Double Dactyl Verse

Patty-cake, patty-cake,
Marcus Antonius,
What do you think of the
African Queen?
Duties require my
Presence in Egypt.  Ya
Know what I mean?               -Paul Pascal

Today we take a look at another comic form, the double-dactyl 
(or Higgledy-Piggledy) poem. Developed in 1961 by poets Paul Pascal, 
Anthony Hecht, and John Hollander, the double-dactyl is one of the 
most specific verse forms, in terms of its rules: it is composed of 
two quatrains, each built of three lines of dactylic dimeter 
( / - - / - - ) followed by a choriamb ( / - - / ); 
the final syllables in each quatrain rhyme; the first line 
is repetitive nonsense (commonly “Higgledy-Piggledy), 
the second line is the poem’s subject (typically a proper name), 
and at least one line in the second quatrain has to be 
composed of a single word (and one that the poet has never seen 
before in another double-dactyl poem, for that would be cheating).

Emily Dickenson
Liked to use dashes
Instead of full stops.
Nowadays, faced with such
Critics and editors
Send for the cops.                    -Wendy Cope

To a novice, this may seem needlessly difficult—but the rigidity 
and challenge of the verse structure is actually a kind of literary game: 
can the poet contrive a sensible description of the subject within such 
constraints? Meanwhile the 3-beat meter creates a lively rhythm, 
and the single-word line a surprise that can serve as a second 
punch-line all by itself:

Heyerdahl Heyerdahl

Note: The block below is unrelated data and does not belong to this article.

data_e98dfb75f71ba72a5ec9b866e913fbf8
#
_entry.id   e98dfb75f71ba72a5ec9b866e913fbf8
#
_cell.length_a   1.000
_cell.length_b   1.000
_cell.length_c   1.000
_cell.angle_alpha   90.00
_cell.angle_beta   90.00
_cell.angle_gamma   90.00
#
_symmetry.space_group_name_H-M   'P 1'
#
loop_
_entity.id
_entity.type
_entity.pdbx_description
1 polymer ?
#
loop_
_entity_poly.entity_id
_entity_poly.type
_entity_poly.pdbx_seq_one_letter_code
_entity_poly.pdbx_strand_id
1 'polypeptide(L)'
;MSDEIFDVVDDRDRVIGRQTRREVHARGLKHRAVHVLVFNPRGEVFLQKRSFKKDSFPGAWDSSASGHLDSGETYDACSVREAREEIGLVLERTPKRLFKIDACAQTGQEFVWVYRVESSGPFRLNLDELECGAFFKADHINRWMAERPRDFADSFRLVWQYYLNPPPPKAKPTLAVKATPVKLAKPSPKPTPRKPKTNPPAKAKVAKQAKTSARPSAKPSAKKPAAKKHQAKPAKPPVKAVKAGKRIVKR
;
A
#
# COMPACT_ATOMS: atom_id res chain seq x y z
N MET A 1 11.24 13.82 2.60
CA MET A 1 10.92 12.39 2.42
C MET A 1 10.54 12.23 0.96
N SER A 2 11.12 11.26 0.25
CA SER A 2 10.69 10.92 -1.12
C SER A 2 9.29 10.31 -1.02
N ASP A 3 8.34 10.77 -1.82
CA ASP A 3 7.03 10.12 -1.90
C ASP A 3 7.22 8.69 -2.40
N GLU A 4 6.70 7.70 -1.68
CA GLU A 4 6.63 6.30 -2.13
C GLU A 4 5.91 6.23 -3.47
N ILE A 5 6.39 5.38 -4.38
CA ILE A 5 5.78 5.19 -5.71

Gained notoriety 
Sailing his raft.
Some now believe that this
Theories are daft.                   -Robin Pemantle

Higgeldy Piggeldy
Sergei Rachmaninov
Wrote his concertos for
Handspans like wings.
Few realistically
Can pianistically
Play the damned things.          -Robert Mink

Polysyllabic rhymes are not required in this verse form, 
but if the poet can throw them in, all the better, 
as they naturally add to the humor. W.S. Gilbert knew this 
all too well, and frequently featured them in the comic 
operas he wrote. Speaking of which—

Gilbert & Sullivan,
Musical satirists,
Hardly sublime,
Would have approved of their
Names being used in this
Ludicrous rhyme.                    -Robin Pemantle

You can read more of Robin Pemantle’s Higgledy-Piggledy at 

As with any comic form, some audiences will laugh and others won’t; 
and comic verse is no different. And the audience for it may be small: 
the jokes rather depend upon people recognizing the historical 
personages named in the poems. Here are a few by Roger Robinson, 
who’s written a host of verses featuring classical subjects (read more 
of his work at

Philip of Macedon
Formed up the phalanx and
Harried the Greeks;
Murdered, he missed out on
So it’s his son of whom
All the world speaks.

Pitiful Tantalus
Stole food and drink from the
Table of Zeus;
So, he was punished with
Torture of sustenance
Just beyond use.

Tyrian purple, a
Highly-prized dyestuff in
Ancient world times,
Came from a mollusk, the
Murex (M. trunculus)
Made crimson lines.

And finally, one more classical subject, completed with a pun 
(this one is by Joan Muncaksi):

Oedipus Tyrannos
Murdered his father, used
Mama for sex.
This mad debauch, not so
Left poor Jocasta and
Oedipus Wrecks.

5 responses

  1. Okay, readers, add your own! Here’s mine:

    Cadit quaestio
    Justice John Roberts has
    Ruled on Obamacare
    (Lib’rals relax)
    Balking at calling it
    Stated it counts by the
    Power to tax.

  2. Okay, so the first line of that one wasn’t really nonsense. So here’s another try:

    Fluzeda Luzeda
    Ancient Methuselah
    Certainly had a few
    Stories to tell.
    When he departed he
    Took with him also the
    Era as well.

  3. […] 10% divided between purely trochaic verse, anapestic verse ( –  – / ) , and the rarer dactylic verse ( / –  – , which results in rhymes that are easily perceived as comic). But I do have for […]

  4. […] Higgledy piggledy (/~~/~~) […]

  5. […] between trochaic, anapestic, and a fraction of percent to dactylic (mostly comic verse, like the double dactyl form). To my knowledge, not a single poem has ever been published in sustained Amphibrach—so I wrote […]

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